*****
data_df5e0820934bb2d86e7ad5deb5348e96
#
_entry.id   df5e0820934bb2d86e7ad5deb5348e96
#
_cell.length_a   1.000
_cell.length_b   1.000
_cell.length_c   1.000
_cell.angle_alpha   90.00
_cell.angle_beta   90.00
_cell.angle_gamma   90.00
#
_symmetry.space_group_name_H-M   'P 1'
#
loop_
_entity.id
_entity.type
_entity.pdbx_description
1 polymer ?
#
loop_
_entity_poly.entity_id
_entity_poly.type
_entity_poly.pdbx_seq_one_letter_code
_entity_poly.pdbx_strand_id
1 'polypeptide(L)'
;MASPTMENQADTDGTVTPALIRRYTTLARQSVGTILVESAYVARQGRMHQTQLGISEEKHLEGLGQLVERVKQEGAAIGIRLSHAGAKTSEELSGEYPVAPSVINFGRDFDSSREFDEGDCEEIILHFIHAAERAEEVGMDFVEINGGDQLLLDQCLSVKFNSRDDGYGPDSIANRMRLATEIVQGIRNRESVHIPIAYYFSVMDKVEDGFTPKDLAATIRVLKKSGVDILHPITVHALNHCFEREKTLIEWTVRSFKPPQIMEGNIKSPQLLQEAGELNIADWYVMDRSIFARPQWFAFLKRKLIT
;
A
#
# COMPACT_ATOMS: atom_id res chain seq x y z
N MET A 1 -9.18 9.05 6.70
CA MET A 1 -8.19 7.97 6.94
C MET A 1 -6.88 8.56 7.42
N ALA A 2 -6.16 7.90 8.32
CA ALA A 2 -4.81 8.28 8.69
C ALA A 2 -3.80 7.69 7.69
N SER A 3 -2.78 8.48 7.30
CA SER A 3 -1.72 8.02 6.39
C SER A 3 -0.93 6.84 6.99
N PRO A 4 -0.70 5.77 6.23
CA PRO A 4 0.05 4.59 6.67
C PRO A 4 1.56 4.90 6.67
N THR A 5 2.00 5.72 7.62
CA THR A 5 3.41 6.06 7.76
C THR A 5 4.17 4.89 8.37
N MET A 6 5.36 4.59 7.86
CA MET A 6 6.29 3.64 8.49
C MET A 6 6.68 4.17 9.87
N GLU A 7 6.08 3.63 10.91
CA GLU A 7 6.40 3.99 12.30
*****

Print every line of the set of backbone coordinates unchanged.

data_df5e0820934bb2d86e7ad5deb5348e96
#
_entry.id   df5e0820934bb2d86e7ad5deb5348e96
#
_cell.length_a   1.000
_cell.length_b   1.000
_cell.length_c   1.000
_cell.angle_alpha   90.00
_cell.angle_beta   90.00
_cell.angle_gamma   90.00
#
_symmetry.space_group_name_H-M   'P 1'
#
loop_
_entity.id
_entity.type
_entity.pdbx_description
1 polymer ?
#
loop_
_entity_poly.entity_id
_entity_poly.type
_entity_poly.pdbx_seq_one_letter_code
_entity_poly.pdbx_strand_id
1 'polypeptide(L)'
;MASPTMENQADTDGTVTPALIRRYTTLARQSVGTILVESAYVARQGRMHQTQLGISEEKHLEGLGQLVERVKQEGAAIGIRLSHAGAKTSEELSGEYPVAPSVINFGRDFDSSREFDEGDCEEIILHFIHAAERAEEVGMDFVEINGGDQLLLDQCLSVKFNSRDDGYGPDSIANRMRLATEIVQGIRNRESVHIPIAYYFSVMDKVEDGFTPKDLAATIRVLKKSGVDILHPITVHALNHCFEREKTLIEWTVRSFKPPQIMEGNIKSPQLLQEAGELNIADWYVMDRSIFARPQWFAFLKRKLIT
;
A
#
# COMPACT_ATOMS: atom_id res chain seq x y z
N MET A 1 -9.18 9.05 6.70
CA MET A 1 -8.19 7.97 6.94
C MET A 1 -6.88 8.56 7.42
N ALA A 2 -6.16 7.90 8.32
CA ALA A 2 -4.81 8.28 8.69
C ALA A 2 -3.80 7.69 7.69
N SER A 3 -2.78 8.48 7.30
CA SER A 3 -1.72 8.02 6.39
C SER A 3 -0.93 6.84 6.99
N PRO A 4 -0.70 5.77 6.23
CA PRO A 4 0.05 4.59 6.67
C PRO A 4 1.56 4.90 6.67
N THR A 5 2.00 5.72 7.62
CA THR A 5 3.41 6.06 7.76
C THR A 5 4.17 4.89 8.37
N MET A 6 5.36 4.59 7.86
CA MET A 6 6.29 3.64 8.49
C MET A 6 6.68 4.17 9.87
N GLU A 7 6.08 3.63 10.91
CA GLU A 7 6.40 3.99 12.30